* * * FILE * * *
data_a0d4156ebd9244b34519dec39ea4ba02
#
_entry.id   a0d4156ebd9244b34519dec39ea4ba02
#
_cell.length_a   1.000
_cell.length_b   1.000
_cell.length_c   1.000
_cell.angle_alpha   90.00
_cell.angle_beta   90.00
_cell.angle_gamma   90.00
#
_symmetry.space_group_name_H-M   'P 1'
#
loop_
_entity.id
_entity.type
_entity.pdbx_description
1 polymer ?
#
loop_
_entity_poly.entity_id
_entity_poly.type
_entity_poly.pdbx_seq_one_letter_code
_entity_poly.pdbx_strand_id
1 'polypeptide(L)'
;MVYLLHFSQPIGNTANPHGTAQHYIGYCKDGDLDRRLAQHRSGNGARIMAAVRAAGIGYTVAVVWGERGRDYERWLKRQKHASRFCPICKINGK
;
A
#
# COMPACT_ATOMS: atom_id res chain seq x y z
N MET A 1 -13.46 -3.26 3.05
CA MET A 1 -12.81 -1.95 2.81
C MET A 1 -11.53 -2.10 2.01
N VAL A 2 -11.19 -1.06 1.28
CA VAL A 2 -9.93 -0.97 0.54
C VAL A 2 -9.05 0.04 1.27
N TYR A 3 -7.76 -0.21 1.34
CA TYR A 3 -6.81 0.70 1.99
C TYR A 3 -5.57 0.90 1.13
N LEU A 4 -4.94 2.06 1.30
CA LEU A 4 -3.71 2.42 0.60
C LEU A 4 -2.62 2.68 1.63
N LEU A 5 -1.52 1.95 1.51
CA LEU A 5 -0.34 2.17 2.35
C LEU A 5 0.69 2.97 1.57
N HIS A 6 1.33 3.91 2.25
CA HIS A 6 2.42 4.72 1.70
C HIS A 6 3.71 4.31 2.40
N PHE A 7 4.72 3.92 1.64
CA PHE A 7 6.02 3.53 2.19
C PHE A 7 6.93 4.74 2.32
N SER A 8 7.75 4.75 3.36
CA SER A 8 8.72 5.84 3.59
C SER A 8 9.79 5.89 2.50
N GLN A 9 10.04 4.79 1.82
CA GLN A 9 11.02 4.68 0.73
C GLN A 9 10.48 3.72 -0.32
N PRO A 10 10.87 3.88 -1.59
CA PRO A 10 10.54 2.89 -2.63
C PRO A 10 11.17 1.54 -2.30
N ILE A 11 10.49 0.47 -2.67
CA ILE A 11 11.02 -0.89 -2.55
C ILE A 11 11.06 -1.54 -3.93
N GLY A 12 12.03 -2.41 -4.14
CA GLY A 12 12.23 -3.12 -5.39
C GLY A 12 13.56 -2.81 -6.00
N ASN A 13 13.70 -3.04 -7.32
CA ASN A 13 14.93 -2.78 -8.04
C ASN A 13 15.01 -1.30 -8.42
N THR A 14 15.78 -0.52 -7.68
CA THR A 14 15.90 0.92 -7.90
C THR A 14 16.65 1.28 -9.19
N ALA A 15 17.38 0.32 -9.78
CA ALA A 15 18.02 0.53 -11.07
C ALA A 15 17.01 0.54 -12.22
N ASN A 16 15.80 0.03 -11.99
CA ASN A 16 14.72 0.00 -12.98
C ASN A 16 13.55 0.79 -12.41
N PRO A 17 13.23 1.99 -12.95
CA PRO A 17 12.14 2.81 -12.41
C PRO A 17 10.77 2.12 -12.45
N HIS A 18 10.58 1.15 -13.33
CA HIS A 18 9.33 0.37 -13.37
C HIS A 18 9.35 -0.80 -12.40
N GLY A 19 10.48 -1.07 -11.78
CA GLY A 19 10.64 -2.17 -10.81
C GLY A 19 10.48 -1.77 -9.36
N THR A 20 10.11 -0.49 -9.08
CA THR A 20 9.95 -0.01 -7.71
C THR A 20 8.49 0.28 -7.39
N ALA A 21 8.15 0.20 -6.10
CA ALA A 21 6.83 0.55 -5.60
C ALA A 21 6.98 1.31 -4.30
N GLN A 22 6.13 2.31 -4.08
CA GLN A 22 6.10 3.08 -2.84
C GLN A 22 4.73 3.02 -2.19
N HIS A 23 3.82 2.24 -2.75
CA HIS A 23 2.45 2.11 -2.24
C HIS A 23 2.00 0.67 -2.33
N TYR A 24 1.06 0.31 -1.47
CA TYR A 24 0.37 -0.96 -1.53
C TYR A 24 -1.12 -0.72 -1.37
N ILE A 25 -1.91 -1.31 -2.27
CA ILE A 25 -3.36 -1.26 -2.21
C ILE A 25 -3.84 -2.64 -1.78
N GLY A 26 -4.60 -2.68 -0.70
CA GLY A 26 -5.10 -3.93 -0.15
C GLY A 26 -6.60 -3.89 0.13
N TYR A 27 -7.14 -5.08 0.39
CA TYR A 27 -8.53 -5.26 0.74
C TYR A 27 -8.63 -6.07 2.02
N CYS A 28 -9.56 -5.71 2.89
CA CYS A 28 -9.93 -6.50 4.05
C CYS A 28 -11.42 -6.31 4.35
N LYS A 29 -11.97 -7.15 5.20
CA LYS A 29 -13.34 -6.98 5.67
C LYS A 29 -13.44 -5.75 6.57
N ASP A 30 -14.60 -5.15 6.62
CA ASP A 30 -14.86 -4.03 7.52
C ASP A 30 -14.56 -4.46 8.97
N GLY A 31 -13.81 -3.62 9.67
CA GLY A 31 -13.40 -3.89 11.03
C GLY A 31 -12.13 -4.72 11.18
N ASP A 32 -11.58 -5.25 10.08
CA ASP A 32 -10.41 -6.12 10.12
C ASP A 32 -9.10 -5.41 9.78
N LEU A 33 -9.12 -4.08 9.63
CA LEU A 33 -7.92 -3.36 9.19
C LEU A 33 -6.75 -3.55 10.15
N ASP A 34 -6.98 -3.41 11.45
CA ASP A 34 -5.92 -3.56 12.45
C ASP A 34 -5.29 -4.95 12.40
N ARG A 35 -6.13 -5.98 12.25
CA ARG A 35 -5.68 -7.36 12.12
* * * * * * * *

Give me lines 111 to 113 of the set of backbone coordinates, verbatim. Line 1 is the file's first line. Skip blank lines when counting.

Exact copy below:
C TYR A 27 -8.63 -6.07 2.02
N CYS A 28 -9.56 -5.71 2.89
CA CYS A 28 -9.93 -6.50 4.05